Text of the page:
The NDA government has flagged off its first major scheme, the Pradhan Mantri Jan Dhan Yojana. Bank account openings on the first day beat expectations, as approximately 1.5 crore new accounts were opened on day one. The PMJDY will provide a bank account, overdraft facility, and basic insurance coverage to all households. It is a welcome move towards greater efficiency in transferring welfare benefits. By putting its resources and political capital behind this scheme, the government has acknowledged that cash transfers are going to be the way forward.
The scheme is intended to promote two objectives: better transmission of social welfare benefits and also financial inclusion. If it is to meet both goals, however, the design of the scheme needs to be debated more carefully. The PMJDY is universal in nature — everyone with a bank account will be provided an overdraft facility as well as insurance coverage. But it is worth considering the circumstances in which universal coverage is to be preferred over targeted schemes. Universal coverage may have unintended consequences. For one, a uniform amount and nature of insurance assumes that everyone suffers the same kinds of risk and requires the same kind of coverage. This is incorrect in reality. Individuals suffer different kinds of risks depending on their health, occupation and a number of other factors. Providing the same insurance to everyone may create a situation where households choose not to buy sufficient insurance coverage because of the illusion of adequate coverage provided by the PMJDY. Second, some forms of universal social welfare schemes account for the fact that the well-off will not access the schemes to the same extent as the poor. The challenge of targeting the scheme to intended beneficiaries (the poor) is therefore automatically resolved. Though anyone can go to government schools and have a mid-day meal, only those who really need to, access these services. We need to carefully examine whether universal insurance and overdraft facilities will operate under the same principle.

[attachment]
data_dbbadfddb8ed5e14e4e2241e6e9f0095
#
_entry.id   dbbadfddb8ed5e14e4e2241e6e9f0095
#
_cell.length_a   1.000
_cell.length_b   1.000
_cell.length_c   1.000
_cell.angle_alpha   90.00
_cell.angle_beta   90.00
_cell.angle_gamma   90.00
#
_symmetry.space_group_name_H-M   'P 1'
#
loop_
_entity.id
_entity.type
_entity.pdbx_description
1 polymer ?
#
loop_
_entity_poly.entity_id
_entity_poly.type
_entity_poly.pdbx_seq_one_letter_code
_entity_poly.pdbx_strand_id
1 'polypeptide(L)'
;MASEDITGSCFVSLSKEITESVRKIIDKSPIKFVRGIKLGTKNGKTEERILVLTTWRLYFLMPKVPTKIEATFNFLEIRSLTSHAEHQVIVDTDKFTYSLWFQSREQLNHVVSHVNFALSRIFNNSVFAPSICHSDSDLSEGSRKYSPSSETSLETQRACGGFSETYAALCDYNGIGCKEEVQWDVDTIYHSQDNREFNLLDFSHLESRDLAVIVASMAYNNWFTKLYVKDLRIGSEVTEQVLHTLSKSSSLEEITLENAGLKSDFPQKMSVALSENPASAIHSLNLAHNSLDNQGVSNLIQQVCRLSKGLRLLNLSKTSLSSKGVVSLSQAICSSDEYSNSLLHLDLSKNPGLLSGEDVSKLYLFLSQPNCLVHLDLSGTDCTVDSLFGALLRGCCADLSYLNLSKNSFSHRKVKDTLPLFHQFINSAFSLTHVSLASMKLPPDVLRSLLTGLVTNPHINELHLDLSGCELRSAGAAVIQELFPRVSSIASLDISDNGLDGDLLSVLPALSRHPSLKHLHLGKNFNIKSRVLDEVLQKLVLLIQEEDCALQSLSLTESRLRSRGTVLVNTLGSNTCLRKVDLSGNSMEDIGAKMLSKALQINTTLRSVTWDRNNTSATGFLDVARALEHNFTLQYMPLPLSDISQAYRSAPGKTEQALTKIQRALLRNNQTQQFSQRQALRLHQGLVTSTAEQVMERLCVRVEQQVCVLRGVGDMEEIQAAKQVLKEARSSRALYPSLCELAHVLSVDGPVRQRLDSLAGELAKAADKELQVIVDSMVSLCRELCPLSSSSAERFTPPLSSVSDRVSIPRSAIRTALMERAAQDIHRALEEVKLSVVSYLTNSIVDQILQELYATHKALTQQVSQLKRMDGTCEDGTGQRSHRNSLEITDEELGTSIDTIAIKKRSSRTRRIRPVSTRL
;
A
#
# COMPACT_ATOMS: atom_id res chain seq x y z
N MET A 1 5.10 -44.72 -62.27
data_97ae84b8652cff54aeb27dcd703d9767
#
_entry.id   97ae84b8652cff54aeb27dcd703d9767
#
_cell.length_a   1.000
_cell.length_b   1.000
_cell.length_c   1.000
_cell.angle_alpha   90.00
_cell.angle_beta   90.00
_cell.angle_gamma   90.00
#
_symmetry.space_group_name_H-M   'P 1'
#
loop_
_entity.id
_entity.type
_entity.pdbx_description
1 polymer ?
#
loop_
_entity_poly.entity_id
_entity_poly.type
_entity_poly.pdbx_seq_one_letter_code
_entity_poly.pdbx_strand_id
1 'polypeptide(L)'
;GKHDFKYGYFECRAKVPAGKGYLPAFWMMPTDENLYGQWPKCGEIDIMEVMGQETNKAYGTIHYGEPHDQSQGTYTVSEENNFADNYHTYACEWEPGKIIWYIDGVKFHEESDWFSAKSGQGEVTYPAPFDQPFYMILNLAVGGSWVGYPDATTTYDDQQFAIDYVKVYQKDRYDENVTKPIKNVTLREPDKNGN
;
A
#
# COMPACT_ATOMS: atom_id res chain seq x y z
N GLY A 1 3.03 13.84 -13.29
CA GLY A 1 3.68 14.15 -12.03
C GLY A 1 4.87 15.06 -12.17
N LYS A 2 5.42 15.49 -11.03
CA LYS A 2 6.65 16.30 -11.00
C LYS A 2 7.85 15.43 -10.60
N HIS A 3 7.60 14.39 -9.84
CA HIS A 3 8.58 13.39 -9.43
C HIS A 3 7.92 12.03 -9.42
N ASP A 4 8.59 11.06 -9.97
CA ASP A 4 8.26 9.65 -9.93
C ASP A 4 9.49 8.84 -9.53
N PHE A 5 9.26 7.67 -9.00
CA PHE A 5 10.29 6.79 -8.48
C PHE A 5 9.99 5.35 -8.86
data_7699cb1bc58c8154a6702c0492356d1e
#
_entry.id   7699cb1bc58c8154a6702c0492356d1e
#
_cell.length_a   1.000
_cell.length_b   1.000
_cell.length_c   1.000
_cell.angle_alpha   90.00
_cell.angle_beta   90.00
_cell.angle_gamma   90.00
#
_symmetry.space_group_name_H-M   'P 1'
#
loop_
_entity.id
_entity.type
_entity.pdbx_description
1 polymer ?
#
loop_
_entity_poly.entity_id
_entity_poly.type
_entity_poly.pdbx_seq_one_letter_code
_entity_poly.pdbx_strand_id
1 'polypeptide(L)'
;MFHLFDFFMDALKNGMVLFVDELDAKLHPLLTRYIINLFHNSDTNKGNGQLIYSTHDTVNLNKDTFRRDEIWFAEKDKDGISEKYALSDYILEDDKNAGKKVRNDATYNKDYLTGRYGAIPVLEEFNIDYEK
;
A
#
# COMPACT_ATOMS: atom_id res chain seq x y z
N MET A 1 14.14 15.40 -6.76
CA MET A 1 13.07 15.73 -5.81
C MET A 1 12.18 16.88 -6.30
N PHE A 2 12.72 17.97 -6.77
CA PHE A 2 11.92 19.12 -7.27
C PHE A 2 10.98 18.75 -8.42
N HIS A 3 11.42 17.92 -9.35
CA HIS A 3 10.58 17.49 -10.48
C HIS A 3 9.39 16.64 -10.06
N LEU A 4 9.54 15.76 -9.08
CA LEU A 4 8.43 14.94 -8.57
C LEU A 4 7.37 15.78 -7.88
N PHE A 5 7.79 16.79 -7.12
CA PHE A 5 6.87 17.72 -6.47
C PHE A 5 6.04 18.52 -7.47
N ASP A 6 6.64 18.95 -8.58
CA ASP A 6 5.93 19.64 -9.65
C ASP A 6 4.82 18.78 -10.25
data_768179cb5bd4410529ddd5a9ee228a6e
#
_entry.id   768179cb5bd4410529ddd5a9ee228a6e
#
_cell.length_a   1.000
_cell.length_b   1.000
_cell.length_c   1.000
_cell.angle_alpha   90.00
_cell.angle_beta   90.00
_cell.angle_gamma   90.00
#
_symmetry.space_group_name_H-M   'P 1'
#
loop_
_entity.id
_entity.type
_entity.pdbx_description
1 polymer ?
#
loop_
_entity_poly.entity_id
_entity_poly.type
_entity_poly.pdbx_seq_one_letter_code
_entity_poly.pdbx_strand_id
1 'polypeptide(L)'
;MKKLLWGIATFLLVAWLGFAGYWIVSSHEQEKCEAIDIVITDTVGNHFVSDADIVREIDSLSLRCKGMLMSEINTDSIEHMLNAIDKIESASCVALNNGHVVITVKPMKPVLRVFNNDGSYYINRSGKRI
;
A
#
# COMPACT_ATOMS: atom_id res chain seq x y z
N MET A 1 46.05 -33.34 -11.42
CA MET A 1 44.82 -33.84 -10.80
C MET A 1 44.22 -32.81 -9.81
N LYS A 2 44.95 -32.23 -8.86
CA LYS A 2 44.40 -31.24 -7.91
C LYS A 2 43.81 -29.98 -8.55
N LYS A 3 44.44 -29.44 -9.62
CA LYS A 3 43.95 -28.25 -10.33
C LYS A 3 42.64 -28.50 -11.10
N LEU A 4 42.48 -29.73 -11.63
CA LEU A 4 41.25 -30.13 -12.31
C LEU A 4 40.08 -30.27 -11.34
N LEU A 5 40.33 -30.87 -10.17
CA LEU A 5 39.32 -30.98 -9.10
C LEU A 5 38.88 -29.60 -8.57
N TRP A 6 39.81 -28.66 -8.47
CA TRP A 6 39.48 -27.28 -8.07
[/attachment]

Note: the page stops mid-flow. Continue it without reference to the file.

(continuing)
True financial inclusion will require more than opening bank accounts. Households have diverse financial portfolios, and the poor sometimes engage in a much larger number of financial activities than the rich. A mandate driven, one-size-fits all approach is not the solution to this thorny issue. There is an immediate need for allowing and encouraging entrepreneurial innovation to cater to the varying needs of consumers of financial services.
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